Artist Jackson Walker has dedicated his life to preserving Florida history through large oil paintings.
“I got to thinking about Florida, and my own family’s history, and it just kind of dawned on me, well that’s what you know, that’s where you live, that’s who you are,” says Walker.
His 48 x 72 inch painting “They called it La Florida: The First Landing of Ponce de León in Florida, April 2, 1513” will be on display July 17 through December 11 at the Brevard Museum of History and Natural Science in Cocoa as part of the “ArtCalusa: Reflections on Representation” exhibition.
The opening reception is this Friday evening from 6pm to 8pm. Tickets are available at www.myfloridahistory.org. Walker will be on hand to sign prints of the painting, and his book of Florida art.
The cover of the book “Recovering Moments in Time: The Florida History Paintings of Jackson Walker” features a realistic image of Teddy Roosevelt and the Rough Riders on horseback in Tampa in 1898. The fanciful towers of the Tampa Bay hotel can be seen in the background.
Theodore Roosevelt was the 26th president of the United States, from 1901 to 1909. Several years before that, as a member of the First United States Cavalry, also known as the Rough Riders, Roosevelt and his regiment camped in Tampa while awaiting transport to Cuba during the Spanish American War.
Other notable people depicted in Walker’s paintings include naturalist William Bartram, Seminole Chief Osceola, writer Marjorie Kinnan Rawlings, and anthropologist Zora Neale Hurston.
Walker is a native Floridian, born in Panama City and raised in Stuart. His varied career includes two combat tours in Viet Nam with the U.S. Army, work in graphic design and advertising, and time as a singer songwriter.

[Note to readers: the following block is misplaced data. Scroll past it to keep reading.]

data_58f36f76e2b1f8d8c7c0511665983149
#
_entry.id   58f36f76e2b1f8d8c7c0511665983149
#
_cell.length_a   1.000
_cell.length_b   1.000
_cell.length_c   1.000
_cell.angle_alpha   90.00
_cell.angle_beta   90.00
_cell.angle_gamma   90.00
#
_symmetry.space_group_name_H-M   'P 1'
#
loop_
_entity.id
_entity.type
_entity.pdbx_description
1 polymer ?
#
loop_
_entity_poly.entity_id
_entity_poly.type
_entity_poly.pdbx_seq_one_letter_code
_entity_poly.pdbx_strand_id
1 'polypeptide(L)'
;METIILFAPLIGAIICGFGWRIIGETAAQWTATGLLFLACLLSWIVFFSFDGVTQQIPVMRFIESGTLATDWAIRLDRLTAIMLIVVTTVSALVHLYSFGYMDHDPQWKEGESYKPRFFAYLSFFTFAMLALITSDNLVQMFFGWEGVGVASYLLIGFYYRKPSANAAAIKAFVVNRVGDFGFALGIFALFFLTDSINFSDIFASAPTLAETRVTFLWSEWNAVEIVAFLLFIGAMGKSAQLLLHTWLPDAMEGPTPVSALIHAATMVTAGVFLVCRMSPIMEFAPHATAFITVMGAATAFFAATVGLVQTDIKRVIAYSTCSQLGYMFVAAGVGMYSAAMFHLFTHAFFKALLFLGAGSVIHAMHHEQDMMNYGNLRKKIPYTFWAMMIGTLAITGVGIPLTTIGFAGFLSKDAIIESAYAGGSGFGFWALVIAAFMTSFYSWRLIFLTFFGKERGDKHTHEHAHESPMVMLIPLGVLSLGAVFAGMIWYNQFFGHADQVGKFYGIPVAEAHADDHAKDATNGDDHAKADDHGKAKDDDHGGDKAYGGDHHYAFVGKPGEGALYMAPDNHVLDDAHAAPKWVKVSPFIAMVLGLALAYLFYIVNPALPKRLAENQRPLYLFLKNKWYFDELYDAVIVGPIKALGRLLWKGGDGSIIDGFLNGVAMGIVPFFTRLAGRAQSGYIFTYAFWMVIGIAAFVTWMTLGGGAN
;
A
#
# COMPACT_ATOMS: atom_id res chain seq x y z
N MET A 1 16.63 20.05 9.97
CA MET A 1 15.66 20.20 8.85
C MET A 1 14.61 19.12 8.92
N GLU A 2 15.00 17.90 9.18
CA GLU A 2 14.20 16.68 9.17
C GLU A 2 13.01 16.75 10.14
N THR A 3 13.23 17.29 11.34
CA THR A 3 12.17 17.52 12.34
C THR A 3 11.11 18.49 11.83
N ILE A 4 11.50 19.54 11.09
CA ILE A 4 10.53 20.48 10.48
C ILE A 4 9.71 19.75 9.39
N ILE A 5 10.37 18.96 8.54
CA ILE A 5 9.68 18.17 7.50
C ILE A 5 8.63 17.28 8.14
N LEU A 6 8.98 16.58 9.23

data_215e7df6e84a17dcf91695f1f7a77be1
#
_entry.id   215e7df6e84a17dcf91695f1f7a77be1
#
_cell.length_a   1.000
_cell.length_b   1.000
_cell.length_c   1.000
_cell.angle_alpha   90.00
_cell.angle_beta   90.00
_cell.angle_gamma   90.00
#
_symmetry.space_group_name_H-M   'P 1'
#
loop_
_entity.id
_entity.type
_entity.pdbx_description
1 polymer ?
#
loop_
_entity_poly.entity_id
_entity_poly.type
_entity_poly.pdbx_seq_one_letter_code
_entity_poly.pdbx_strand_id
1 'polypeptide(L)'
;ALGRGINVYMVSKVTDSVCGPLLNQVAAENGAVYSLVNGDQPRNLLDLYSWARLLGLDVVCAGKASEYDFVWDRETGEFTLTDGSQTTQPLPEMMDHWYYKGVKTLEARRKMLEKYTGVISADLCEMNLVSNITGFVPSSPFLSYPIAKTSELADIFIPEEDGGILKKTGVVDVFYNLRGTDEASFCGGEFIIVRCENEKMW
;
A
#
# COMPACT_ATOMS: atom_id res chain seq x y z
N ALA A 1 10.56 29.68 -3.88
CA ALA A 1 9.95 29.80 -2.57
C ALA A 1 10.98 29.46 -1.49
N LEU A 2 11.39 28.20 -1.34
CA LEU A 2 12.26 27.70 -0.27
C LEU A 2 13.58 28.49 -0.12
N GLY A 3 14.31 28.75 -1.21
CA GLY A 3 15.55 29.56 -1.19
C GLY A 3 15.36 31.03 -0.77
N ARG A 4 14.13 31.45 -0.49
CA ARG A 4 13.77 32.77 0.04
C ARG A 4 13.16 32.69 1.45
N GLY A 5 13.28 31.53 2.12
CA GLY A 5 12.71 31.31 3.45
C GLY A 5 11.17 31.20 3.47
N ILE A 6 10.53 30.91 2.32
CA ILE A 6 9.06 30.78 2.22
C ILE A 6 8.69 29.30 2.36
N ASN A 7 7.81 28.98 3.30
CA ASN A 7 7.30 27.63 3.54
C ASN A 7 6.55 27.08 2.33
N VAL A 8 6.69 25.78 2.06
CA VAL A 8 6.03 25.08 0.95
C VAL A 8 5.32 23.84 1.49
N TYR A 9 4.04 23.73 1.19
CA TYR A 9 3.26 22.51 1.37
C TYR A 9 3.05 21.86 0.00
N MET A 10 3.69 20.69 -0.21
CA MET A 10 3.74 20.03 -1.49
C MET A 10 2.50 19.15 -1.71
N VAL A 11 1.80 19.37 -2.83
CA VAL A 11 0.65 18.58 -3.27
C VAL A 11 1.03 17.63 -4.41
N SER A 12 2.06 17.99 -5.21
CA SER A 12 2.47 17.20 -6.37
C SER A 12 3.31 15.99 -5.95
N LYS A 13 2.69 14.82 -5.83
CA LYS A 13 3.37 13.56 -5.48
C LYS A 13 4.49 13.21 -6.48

“I wanted to try oil painting as a very young guy, and struggled with it all of my life,” says Walker. “In fits and finishes my career would steadily go forth, but I had to depend on other means until I came to Orlando.”
When Walker and his wife Nancy moved to Orlando in 1990, he decided to try painting full time.
“About that same time I’d reached the level that I thought I would attempt something really grand,” says Walker. “That was the beginning of the Legendary Florida series.”
Most of Walker’s Legendary Florida series is on display at the Historic Volusia County Courthouse in DeLand. In 2004, the Museum of Florida Art purchased what was then the entire series of Jackson Walker’s Florida history paintings to display in the historic venue.
His paintings are also on permanent display in Washington, D.C., Tallahassee, and Orlando.
“Nobody had really approached the idea of actually producing a collection of Florida history,” Walker says. “A lot of people have done Florida history paintings in the past, but I wanted to do an entire project of nothing but recovering and portraying, in nice big works, the history of Florida, the incidents and personalities that have made the state what it is, and how it got to be what it is.”
Some of Walker’s paintings depict well known topics from Florida history such as the capture of Chief Osceola during the Second Seminole War and the Battle of Olustee in the Civil War.
Other works focus on lesser known stories from Florida’s past such as the activity of German submarines off the coast of Florida during World War II and the shootout between Ma Barker’s family of gangsters and federal agents.
“The concept was to do Florida history, but I didn’t want to do the most obvious,” says Walker. “There are thousands of stories that are just slipping away, so I try to seek out some of the more interesting stories.”
Walker conducts extensive research to make each detail of his paintings as accurate as possible. He studies descriptions in historical documents, historic images, and objects in museums.
“I’ve tried as much as humanly possible to recover these instances and these places and times accurately and honestly,” says Walker. “I got everything I wanted out of being an artist by just turning to my Florida roots and discovering the history, and hopefully retaining some of the history that may get lost.”